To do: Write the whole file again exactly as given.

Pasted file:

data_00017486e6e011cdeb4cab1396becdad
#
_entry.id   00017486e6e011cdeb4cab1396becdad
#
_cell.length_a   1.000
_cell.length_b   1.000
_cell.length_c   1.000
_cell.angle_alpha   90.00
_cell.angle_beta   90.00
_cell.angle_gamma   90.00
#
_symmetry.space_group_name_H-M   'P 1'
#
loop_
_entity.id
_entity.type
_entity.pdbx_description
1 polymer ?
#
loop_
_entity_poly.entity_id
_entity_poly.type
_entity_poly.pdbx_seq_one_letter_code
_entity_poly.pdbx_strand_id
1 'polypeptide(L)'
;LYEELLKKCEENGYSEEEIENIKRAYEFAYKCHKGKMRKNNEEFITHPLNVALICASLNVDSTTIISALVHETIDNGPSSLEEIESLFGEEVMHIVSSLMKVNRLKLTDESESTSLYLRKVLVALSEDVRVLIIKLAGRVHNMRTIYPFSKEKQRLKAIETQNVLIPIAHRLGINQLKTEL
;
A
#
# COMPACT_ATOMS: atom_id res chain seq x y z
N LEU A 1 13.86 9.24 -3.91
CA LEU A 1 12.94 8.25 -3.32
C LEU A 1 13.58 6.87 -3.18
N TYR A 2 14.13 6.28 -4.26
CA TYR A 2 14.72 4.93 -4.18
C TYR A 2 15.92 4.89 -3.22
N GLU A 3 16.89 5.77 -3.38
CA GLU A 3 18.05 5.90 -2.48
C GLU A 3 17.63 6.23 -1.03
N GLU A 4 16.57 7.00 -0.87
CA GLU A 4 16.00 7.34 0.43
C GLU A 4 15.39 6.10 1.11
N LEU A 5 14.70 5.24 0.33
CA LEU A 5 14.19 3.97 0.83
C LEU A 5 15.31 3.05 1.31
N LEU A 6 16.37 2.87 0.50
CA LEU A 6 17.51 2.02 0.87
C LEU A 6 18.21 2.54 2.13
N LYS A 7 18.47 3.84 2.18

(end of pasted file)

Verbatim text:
data_00017486e6e011cdeb4cab1396becdad
#
_entry.id   00017486e6e011cdeb4cab1396becdad
#
_cell.length_a   1.000
_cell.length_b   1.000
_cell.length_c   1.000
_cell.angle_alpha   90.00
_cell.angle_beta   90.00
_cell.angle_gamma   90.00
#
_symmetry.space_group_name_H-M   'P 1'
#
loop_
_entity.id
_entity.type
_entity.pdbx_description
1 polymer ?
#
loop_
_entity_poly.entity_id
_entity_poly.type
_entity_poly.pdbx_seq_one_letter_code
_entity_poly.pdbx_strand_id
1 'polypeptide(L)'
;LYEELLKKCEENGYSEEEIENIKRAYEFAYKCHKGKMRKNNEEFITHPLNVALICASLNVDSTTIISALVHETIDNGPSSLEEIESLFGEEVMHIVSSLMKVNRLKLTDESESTSLYLRKVLVALSEDVRVLIIKLAGRVHNMRTIYPFSKEKQRLKAIETQNVLIPIAHRLGINQLKTEL
;
A
#
# COMPACT_ATOMS: atom_id res chain seq x y z
N LEU A 1 13.86 9.24 -3.91
CA LEU A 1 12.94 8.25 -3.32
C LEU A 1 13.58 6.87 -3.18
N TYR A 2 14.13 6.28 -4.26
CA TYR A 2 14.72 4.93 -4.18
C TYR A 2 15.92 4.89 -3.22
N GLU A 3 16.89 5.77 -3.38
CA GLU A 3 18.05 5.90 -2.48
C GLU A 3 17.63 6.23 -1.03
N GLU A 4 16.57 7.00 -0.87
CA GLU A 4 16.00 7.34 0.43
C GLU A 4 15.39 6.10 1.11
N LEU A 5 14.70 5.24 0.33
CA LEU A 5 14.19 3.97 0.83
C LEU A 5 15.31 3.05 1.31
N LEU A 6 16.37 2.87 0.50
CA LEU A 6 17.51 2.02 0.87
C LEU A 6 18.21 2.54 2.13
N LYS A 7 18.47 3.84 2.18